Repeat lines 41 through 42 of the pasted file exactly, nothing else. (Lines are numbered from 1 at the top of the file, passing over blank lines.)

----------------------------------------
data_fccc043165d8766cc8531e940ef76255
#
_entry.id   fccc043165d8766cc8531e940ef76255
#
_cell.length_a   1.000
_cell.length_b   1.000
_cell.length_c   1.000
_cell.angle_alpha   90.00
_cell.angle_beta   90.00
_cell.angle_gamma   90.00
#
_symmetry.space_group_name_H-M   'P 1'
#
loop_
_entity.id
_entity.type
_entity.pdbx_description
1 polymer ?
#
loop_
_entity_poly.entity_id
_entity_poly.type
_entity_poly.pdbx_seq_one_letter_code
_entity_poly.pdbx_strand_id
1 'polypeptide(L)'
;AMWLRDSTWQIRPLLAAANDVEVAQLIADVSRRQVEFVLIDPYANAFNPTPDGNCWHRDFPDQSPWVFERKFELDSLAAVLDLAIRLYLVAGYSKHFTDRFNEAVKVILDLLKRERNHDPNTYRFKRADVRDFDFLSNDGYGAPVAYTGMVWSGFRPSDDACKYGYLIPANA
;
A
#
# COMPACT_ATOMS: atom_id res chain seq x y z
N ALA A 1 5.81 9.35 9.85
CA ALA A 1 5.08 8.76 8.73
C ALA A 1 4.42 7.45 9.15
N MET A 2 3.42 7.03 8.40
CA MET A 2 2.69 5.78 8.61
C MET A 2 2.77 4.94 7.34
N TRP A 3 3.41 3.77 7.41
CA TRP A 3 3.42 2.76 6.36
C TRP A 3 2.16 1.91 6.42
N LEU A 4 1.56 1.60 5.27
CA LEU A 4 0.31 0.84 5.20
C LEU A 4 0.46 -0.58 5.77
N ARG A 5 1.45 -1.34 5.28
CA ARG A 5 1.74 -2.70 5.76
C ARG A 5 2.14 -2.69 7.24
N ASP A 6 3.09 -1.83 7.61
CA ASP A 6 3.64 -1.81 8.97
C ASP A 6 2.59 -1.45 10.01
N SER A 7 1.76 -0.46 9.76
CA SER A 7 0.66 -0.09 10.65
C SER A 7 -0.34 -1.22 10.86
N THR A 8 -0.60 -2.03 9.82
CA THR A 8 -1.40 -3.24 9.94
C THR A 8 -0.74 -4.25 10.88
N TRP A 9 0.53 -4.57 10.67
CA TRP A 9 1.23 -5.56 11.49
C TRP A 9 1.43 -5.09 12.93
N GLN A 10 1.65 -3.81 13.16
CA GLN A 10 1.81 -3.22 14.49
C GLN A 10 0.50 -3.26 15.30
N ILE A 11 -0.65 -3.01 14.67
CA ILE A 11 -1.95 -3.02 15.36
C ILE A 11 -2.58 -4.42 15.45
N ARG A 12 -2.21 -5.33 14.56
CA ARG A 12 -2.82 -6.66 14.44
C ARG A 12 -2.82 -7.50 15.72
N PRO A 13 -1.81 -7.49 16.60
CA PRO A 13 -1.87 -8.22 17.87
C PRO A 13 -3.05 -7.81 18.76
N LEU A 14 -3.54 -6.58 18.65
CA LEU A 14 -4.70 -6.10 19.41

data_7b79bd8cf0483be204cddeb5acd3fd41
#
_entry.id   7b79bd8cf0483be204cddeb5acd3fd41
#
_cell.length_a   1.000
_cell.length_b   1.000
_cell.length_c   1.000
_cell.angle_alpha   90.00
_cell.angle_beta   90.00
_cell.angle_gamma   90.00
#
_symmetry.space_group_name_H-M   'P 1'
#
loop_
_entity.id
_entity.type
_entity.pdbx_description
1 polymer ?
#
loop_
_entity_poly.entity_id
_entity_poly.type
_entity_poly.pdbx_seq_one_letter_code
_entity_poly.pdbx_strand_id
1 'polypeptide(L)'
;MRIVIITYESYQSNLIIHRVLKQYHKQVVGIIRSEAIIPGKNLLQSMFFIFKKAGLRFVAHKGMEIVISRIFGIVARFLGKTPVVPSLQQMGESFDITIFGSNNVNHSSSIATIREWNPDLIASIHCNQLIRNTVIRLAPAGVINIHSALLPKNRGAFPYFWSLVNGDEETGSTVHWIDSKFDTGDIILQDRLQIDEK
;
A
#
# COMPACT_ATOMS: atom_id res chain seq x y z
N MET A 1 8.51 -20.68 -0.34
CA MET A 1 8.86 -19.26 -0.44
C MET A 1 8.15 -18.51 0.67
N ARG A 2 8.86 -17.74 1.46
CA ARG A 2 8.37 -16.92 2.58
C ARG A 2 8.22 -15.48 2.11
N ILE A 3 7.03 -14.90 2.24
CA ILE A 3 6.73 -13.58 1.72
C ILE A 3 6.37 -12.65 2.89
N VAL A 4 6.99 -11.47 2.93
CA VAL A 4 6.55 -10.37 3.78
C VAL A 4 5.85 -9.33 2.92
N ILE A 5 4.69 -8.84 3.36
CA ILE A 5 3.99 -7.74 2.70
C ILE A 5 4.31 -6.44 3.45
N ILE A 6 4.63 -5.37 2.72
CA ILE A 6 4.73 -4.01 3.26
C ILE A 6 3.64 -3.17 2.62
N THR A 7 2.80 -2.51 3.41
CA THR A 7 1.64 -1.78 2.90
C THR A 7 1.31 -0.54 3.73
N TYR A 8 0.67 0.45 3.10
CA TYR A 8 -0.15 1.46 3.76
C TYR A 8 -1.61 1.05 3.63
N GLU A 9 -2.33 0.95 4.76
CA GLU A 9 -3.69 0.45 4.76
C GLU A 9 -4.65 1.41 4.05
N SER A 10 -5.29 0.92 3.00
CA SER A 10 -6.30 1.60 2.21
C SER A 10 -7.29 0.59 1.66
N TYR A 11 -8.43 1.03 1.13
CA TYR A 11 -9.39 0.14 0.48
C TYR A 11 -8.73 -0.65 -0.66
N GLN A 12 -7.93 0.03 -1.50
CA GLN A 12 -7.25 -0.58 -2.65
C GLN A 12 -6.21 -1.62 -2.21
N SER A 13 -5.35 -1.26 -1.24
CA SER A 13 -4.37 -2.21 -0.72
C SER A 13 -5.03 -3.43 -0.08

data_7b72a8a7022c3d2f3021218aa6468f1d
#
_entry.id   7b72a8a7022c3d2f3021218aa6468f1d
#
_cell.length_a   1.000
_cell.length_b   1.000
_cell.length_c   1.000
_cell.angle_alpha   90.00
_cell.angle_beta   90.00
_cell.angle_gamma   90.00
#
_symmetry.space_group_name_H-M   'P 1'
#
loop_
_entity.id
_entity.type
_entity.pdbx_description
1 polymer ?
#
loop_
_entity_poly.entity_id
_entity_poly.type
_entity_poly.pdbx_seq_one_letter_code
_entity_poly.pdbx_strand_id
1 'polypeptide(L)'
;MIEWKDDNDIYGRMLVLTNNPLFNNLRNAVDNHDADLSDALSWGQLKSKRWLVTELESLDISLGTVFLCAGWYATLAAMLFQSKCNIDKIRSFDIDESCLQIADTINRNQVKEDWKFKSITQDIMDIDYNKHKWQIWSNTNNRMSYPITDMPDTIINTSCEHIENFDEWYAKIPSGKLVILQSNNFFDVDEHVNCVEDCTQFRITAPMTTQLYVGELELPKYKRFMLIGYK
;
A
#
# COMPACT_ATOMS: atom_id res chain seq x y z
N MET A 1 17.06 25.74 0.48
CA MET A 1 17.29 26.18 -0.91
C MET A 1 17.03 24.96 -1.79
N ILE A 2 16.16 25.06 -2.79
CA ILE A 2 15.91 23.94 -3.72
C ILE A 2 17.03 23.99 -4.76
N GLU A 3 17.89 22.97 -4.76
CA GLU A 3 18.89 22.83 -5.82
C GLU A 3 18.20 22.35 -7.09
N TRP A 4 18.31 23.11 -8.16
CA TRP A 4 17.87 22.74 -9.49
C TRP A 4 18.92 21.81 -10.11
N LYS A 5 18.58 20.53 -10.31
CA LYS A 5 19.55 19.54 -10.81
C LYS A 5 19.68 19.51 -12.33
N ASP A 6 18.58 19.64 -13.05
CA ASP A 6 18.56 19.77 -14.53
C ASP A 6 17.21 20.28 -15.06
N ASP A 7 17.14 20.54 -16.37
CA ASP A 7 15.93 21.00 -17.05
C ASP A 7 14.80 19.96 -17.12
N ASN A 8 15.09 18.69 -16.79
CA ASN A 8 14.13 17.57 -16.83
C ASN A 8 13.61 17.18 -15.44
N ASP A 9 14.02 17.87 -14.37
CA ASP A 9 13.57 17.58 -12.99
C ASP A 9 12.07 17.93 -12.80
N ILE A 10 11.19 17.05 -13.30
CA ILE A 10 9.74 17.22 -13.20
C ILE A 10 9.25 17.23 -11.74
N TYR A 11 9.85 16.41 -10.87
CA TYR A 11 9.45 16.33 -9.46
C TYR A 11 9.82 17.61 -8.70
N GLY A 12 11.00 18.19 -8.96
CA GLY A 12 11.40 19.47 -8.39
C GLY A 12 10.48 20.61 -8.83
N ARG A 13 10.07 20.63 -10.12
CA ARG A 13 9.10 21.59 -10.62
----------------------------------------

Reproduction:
CA LEU A 4 0.31 0.84 5.20
C LEU A 4 0.46 -0.58 5.77